Older workers’ stress levels higher when support, resources are lacking: study
Portland, OR — Older workers feel more stress than their younger colleagues when employers don’t provide the support and resources necessary for employees to do their jobs well, results of a recent study from Portland State University suggest.
Researchers surveyed 243 municipal public works employees between the ages of 24 and 64 in the Pacific Northwest over the course of a year, measuring the impact of job autonomy, dealings with a supervisor and procedural fairness within an organization on stress levels.
When workers had more autonomy on the job, good relationships with their bosses and felt respected and fairly treated, overall worker stress levels were lower. However, when these were lacking – based on employee survey responses – older workers experienced significantly higher levels of stress compared with their younger counterparts.
“Older workers are a pretty diverse group in terms of interests and needs,” Donald Truxillo, study co-author and psychology professor at PSU, told Safety+Health. “The key here is (for employers) to be attuned to the needs of older workers – and workers of all ages – and be open to letting them tell you what they need to be able to reduce stress and perform their jobs effectively.” The authors note that, according to the Bureau of Labor Statistics, older workers are expected to account for nearly 25 percent of the U.S. workforce by 2020.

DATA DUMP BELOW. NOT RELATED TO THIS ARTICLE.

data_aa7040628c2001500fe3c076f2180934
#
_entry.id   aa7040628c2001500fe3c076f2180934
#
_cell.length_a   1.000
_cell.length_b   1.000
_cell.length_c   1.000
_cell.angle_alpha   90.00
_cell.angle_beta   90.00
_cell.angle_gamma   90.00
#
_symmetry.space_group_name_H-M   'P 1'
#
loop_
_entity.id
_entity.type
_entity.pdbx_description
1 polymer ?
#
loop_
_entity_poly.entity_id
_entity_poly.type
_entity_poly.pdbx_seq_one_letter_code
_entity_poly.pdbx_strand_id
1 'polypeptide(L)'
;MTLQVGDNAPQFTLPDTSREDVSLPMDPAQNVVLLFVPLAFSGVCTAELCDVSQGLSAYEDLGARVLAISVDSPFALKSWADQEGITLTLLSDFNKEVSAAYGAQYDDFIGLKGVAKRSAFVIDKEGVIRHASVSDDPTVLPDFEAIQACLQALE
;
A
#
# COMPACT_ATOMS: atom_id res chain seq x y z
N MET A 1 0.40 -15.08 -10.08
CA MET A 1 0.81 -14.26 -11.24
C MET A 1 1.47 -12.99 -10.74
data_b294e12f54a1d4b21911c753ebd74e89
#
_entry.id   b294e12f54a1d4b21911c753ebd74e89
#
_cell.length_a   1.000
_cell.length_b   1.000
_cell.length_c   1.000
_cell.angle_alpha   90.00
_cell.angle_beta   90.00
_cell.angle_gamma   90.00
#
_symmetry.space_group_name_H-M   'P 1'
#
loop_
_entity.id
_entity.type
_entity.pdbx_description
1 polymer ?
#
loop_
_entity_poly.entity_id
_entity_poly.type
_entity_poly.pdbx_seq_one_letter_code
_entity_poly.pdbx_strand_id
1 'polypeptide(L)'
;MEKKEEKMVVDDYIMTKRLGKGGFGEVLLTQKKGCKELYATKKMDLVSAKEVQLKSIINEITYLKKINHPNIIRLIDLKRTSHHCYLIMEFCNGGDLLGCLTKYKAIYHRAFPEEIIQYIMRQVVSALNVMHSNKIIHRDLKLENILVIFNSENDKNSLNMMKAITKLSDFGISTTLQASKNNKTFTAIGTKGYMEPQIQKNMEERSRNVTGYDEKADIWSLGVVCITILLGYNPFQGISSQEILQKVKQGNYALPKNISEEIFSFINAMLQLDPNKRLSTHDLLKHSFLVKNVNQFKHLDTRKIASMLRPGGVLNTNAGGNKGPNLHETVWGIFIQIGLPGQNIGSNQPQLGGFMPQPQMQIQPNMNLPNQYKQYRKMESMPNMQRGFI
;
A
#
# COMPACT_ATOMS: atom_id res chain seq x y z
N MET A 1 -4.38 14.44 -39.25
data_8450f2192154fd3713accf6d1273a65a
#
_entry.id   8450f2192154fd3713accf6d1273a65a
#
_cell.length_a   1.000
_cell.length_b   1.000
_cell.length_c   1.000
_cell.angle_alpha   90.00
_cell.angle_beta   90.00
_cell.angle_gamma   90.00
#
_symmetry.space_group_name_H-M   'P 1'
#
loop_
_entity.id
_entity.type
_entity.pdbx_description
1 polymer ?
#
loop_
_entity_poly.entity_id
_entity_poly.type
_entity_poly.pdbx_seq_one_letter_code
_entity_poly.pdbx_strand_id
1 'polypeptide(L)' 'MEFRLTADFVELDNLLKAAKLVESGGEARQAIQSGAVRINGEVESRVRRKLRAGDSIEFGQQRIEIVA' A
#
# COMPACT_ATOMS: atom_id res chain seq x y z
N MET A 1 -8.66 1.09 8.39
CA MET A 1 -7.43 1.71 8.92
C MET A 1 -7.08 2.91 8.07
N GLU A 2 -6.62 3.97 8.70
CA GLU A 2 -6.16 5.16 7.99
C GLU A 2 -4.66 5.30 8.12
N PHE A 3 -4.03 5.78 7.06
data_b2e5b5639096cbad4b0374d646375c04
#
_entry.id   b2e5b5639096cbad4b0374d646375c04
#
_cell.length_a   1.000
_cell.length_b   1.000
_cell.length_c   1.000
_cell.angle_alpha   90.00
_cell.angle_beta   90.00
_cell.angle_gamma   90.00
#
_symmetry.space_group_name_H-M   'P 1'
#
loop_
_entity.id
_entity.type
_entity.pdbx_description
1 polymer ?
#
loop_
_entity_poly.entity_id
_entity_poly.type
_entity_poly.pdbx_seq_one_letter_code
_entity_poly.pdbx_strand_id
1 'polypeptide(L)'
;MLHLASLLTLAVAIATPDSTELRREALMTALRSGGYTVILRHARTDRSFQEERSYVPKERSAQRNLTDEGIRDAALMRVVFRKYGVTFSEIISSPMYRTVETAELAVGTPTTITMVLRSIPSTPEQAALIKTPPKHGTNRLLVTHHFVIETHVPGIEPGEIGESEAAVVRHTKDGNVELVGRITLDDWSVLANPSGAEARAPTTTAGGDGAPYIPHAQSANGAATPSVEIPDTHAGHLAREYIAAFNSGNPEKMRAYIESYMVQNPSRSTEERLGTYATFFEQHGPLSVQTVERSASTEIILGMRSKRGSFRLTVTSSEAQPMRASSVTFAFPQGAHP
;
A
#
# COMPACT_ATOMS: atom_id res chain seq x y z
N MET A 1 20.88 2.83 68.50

To help all workers manage the demands of their jobs, the authors recommend employers:
- Provide workers with different skill sets and experience the flexibility to complete tasks based on their strengths and expertise, when possible.
- Emphasize to supervisors the importance of building strong relationships with workers of all ages.
- Practice transparency in decision-making and implementation processes, offering ways for employees to voice concerns and share input.
“Older workers can think of ways that they might apply their accumulated skills in new ways, communicate this to their supervisors, and work with them to help redesign or craft their jobs,” Truxillo said.
The study was published in the August edition of the Journal of Vocational Behavior.